Again, there was no evidence of treatment related effects (81).
An alternative explanation for the apparent toxicity of a high-tannin diet may lie in
the inhibition of post-digestive metabolism, or a systemic effect. In a study with rats,
Mole et al. (82) found that the toxic effects of dietary condensed tannins were due
to the impaired efficiency with which digested and absorbed nutrients were converted to
new body substance and did not involve inhibition of food consumption or digestion. Butler
and Rogler (83) also suggested possible systemic effects to include direct inhibition of a
key metabolic pathway and/or the diversion of metabolism into detoxification of
polyphenols or their degradation products.
Gross necropsy findings did not demonstrate any adverse effects in any organ. Organ
weights were examined as a % of body weight and as a % of brain weight. No statistically
significant differences in organ weights were present in any of the male and female rats
receiving the IH636 diets when compared to the control group. Histopathological evaluation
of the tissues from rats in the high-dose and control groups revealed a number of lesions,
the incidence of which was similar between the 2 groups (Tables 5 and 6). These types of
lesions are commonly associated with Sprague-Dawley rats of this age and are considered to
be related to spontaneous or iatrogenic causes. They were similar in severity in all
groups and were graded as either minimal or mild and are therefore not considered
Few significant differences in hematological and clinical chemistry values were
observed between GSE-fed groups and the control group (Tables 7 and 8). Male rats in the
1.0 and 2.0% IH636 groups exhibited slight, statistically significant increases in serum
sodium levels. Compared to the control group, slight, statistically significant decreases
in blood urea nitrogen and creatine levels of females provided the diet containing 2.0%
IH636 were observed. These serum chemistry changes were not accompanied by
histopathological findings and are considered not to be of toxicological significance.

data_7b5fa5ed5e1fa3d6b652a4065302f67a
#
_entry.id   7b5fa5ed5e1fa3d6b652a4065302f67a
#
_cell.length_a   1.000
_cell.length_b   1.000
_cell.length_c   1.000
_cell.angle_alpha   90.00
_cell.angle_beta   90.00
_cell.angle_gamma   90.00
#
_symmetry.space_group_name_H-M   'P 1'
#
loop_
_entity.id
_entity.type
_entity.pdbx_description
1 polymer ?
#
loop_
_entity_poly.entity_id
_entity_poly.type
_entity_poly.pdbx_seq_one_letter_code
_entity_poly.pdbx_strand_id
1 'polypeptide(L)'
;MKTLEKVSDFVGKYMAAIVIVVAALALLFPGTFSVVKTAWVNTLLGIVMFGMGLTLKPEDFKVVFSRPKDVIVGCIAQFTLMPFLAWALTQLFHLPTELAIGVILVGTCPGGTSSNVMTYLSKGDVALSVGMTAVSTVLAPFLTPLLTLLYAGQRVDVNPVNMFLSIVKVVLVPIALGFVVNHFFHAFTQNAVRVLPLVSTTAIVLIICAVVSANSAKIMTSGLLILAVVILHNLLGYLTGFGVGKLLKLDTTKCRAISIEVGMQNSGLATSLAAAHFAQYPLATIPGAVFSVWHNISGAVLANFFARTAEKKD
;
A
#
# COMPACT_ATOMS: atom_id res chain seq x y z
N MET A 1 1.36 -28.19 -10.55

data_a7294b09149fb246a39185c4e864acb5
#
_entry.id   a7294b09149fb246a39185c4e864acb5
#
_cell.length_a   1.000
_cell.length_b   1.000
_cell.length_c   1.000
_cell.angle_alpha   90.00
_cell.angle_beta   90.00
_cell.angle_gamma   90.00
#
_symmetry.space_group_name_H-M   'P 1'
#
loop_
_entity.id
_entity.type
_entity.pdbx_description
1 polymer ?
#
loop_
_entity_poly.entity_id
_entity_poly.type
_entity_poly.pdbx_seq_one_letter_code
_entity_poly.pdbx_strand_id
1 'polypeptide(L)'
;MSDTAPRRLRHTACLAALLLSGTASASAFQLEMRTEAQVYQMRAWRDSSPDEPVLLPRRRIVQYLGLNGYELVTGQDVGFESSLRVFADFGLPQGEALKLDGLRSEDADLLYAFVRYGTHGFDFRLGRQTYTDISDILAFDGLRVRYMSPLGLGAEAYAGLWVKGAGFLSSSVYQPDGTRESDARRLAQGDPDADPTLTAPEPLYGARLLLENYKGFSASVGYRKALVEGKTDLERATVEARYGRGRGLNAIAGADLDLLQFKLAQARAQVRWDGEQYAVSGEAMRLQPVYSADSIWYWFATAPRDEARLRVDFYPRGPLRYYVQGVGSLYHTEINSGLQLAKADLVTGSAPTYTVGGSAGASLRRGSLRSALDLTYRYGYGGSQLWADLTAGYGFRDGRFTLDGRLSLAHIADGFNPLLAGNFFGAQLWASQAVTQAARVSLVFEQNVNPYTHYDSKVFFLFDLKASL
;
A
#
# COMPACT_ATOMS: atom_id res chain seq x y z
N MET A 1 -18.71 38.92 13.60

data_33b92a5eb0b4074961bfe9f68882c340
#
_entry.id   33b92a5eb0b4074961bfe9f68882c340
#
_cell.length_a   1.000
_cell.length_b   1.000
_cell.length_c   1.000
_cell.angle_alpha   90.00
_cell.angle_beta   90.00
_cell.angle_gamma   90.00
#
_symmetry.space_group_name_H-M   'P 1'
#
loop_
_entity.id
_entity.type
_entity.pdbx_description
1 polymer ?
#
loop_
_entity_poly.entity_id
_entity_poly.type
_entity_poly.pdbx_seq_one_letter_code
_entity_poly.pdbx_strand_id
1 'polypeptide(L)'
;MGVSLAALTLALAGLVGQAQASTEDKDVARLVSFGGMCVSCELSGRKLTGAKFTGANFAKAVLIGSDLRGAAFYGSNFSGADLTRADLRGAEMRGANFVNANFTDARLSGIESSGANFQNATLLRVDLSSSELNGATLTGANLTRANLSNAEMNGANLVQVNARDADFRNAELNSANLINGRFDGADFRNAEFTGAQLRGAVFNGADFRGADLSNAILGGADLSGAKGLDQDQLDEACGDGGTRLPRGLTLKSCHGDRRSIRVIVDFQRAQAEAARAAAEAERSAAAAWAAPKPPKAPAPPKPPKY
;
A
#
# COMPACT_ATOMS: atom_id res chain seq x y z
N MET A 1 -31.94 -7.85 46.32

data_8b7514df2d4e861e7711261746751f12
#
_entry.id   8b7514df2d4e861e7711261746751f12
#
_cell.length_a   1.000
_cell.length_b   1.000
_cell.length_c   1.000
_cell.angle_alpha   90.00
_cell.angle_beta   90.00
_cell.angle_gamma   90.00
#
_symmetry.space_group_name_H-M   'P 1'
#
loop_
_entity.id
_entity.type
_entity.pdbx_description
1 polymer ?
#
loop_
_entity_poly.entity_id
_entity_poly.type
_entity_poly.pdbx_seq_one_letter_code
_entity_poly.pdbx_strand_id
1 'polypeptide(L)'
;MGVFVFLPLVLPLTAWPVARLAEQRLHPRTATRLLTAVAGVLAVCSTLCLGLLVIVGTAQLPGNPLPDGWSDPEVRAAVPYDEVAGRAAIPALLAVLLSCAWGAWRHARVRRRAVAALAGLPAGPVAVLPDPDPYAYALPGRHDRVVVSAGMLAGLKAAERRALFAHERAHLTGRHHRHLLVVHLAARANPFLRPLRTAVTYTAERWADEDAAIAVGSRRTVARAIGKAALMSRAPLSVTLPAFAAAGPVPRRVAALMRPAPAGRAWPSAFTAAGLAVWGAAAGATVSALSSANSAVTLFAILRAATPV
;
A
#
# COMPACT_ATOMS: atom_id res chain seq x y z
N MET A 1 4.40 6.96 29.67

Serum iron analysis was performed for the control and high-dose groups only (Table 9).
The levels of serum iron (IRO) were significantly decreased (14 to 17% lower) in male rats
in the 2.0% IH636 group compared to the control group. Consequently, the serum iron/total
iron binding capacity (ITC) ratio was significantly reduced. No significant changes were
observed for total iron binding capacity (TIBC). There were no significant differences in
clinical chemistry values for serum iron, total iron binding capacity, and iron/total iron
binding capacity between the females in the 2.0% IH636 group and females in the control
In the present rat study, the serum iron levels of male rats in the control and 2.0%
IH636 groups were 175 and 151 µg/dL, respectively. Historically, the levels of serum iron
in male Sprague-Dawley rats average 202 ± 49 µg/dL in rats 6 to 8 weeks of age and 152
± 70 µg/dL in rats 19 to 21 weeks of age (94). While the mean serum iron levels
of the rats in the control and 2.0% IH636 groups varied statistically, the levels of both
groups are within the range of these historical limits. No histological evidence
supporting any physiological changes from a pronounced decrease in serum iron was
observed. In addition, the results of the clinical hematology analyses showed no changes
in male rats in the IH636-fed groups in hematological parameters that would be expected to
be altered by a decrease in circulating iron, such as red blood cells, hemoglobin, and
hematocrit (Table 10).
Dietary iron absorption may be affected by the formation of insoluble iron complexes
within the intestinal lumen (95) or by altered intestinal permeability (96).
Various studies have been published that aim to determine the effects of flavonoids on
iron absorption in laboratory animals and humans (97-99). Red wine, but not white
wine, was reported to decrease non-heme iron absorption in humans, and, in the presence of